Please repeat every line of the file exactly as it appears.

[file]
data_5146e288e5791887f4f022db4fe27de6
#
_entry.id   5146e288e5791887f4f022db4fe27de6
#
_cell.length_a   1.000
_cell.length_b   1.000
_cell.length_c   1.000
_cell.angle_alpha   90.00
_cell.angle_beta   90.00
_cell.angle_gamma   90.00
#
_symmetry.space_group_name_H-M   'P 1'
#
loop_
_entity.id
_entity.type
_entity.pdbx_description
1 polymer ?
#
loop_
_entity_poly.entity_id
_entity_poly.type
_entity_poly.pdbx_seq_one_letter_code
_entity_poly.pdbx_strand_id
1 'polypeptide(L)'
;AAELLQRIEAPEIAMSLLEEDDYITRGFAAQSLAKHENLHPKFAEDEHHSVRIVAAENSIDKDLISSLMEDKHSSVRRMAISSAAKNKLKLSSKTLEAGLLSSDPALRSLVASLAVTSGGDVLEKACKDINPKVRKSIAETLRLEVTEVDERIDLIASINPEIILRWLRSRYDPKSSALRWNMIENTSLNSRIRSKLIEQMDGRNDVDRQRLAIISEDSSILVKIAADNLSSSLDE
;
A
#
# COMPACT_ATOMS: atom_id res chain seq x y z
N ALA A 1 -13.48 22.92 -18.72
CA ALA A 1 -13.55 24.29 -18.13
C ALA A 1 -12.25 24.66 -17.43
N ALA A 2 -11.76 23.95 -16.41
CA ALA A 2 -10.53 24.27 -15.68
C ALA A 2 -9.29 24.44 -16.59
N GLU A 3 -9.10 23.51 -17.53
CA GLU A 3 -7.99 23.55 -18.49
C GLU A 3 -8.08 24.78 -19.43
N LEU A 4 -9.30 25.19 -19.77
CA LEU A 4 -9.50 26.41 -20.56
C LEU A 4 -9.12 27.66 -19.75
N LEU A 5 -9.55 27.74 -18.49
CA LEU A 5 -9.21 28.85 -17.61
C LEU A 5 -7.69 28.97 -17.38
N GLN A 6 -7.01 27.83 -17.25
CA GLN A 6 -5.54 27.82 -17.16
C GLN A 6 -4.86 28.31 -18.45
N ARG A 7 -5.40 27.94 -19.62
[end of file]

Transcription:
data_5146e288e5791887f4f022db4fe27de6
#
_entry.id   5146e288e5791887f4f022db4fe27de6
#
_cell.length_a   1.000
_cell.length_b   1.000
_cell.length_c   1.000
_cell.angle_alpha   90.00
_cell.angle_beta   90.00
_cell.angle_gamma   90.00
#
_symmetry.space_group_name_H-M   'P 1'
#
loop_
_entity.id
_entity.type
_entity.pdbx_description
1 polymer ?
#
loop_
_entity_poly.entity_id
_entity_poly.type
_entity_poly.pdbx_seq_one_letter_code
_entity_poly.pdbx_strand_id
1 'polypeptide(L)'
;AAELLQRIEAPEIAMSLLEEDDYITRGFAAQSLAKHENLHPKFAEDEHHSVRIVAAENSIDKDLISSLMEDKHSSVRRMAISSAAKNKLKLSSKTLEAGLLSSDPALRSLVASLAVTSGGDVLEKACKDINPKVRKSIAETLRLEVTEVDERIDLIASINPEIILRWLRSRYDPKSSALRWNMIENTSLNSRIRSKLIEQMDGRNDVDRQRLAIISEDSSILVKIAADNLSSSLDE
;
A
#
# COMPACT_ATOMS: atom_id res chain seq x y z
N ALA A 1 -13.48 22.92 -18.72
CA ALA A 1 -13.55 24.29 -18.13
C ALA A 1 -12.25 24.66 -17.43
N ALA A 2 -11.76 23.95 -16.41
CA ALA A 2 -10.53 24.27 -15.68
C ALA A 2 -9.29 24.44 -16.59
N GLU A 3 -9.10 23.51 -17.53
CA GLU A 3 -7.99 23.55 -18.49
C GLU A 3 -8.08 24.78 -19.43
N LEU A 4 -9.30 25.19 -19.77
CA LEU A 4 -9.50 26.41 -20.56
C LEU A 4 -9.12 27.66 -19.75
N LEU A 5 -9.55 27.74 -18.49
CA LEU A 5 -9.21 28.85 -17.61
C LEU A 5 -7.69 28.97 -17.38
N GLN A 6 -7.01 27.83 -17.25
CA GLN A 6 -5.54 27.82 -17.16
C GLN A 6 -4.86 28.31 -18.45
N ARG A 7 -5.40 27.94 -19.62